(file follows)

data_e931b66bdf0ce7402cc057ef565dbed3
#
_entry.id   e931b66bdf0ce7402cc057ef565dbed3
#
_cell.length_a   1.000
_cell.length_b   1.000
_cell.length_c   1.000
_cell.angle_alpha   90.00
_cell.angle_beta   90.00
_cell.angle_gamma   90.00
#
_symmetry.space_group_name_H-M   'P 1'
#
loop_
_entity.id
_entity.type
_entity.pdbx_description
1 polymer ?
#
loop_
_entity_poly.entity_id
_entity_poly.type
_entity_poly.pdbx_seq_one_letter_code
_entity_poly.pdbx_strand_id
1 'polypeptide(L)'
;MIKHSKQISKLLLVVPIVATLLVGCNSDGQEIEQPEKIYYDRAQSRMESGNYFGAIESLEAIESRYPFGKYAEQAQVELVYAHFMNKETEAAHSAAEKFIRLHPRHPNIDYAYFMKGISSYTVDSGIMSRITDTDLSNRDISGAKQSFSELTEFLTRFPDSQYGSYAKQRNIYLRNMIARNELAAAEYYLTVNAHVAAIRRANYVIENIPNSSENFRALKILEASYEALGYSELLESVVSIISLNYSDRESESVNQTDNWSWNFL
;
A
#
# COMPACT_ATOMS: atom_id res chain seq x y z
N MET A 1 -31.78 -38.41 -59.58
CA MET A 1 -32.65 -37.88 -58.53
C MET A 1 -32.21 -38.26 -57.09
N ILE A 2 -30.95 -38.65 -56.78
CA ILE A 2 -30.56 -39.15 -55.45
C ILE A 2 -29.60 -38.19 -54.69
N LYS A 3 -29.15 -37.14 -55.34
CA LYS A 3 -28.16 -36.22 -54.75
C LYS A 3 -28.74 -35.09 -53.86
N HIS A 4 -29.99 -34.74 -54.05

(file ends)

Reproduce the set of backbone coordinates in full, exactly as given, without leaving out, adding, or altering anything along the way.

data_e931b66bdf0ce7402cc057ef565dbed3
#
_entry.id   e931b66bdf0ce7402cc057ef565dbed3
#
_cell.length_a   1.000
_cell.length_b   1.000
_cell.length_c   1.000
_cell.angle_alpha   90.00
_cell.angle_beta   90.00
_cell.angle_gamma   90.00
#
_symmetry.space_group_name_H-M   'P 1'
#
loop_
_entity.id
_entity.type
_entity.pdbx_description
1 polymer ?
#
loop_
_entity_poly.entity_id
_entity_poly.type
_entity_poly.pdbx_seq_one_letter_code
_entity_poly.pdbx_strand_id
1 'polypeptide(L)'
;MIKHSKQISKLLLVVPIVATLLVGCNSDGQEIEQPEKIYYDRAQSRMESGNYFGAIESLEAIESRYPFGKYAEQAQVELVYAHFMNKETEAAHSAAEKFIRLHPRHPNIDYAYFMKGISSYTVDSGIMSRITDTDLSNRDISGAKQSFSELTEFLTRFPDSQYGSYAKQRNIYLRNMIARNELAAAEYYLTVNAHVAAIRRANYVIENIPNSSENFRALKILEASYEALGYSELLESVVSIISLNYSDRESESVNQTDNWSWNFL
;
A
#
# COMPACT_ATOMS: atom_id res chain seq x y z
N MET A 1 -31.78 -38.41 -59.58
CA MET A 1 -32.65 -37.88 -58.53
C MET A 1 -32.21 -38.26 -57.09
N ILE A 2 -30.95 -38.65 -56.78
CA ILE A 2 -30.56 -39.15 -55.45
C ILE A 2 -29.60 -38.19 -54.69
N LYS A 3 -29.15 -37.14 -55.34
CA LYS A 3 -28.16 -36.22 -54.75
C LYS A 3 -28.74 -35.09 -53.86
N HIS A 4 -29.99 -34.74 -54.05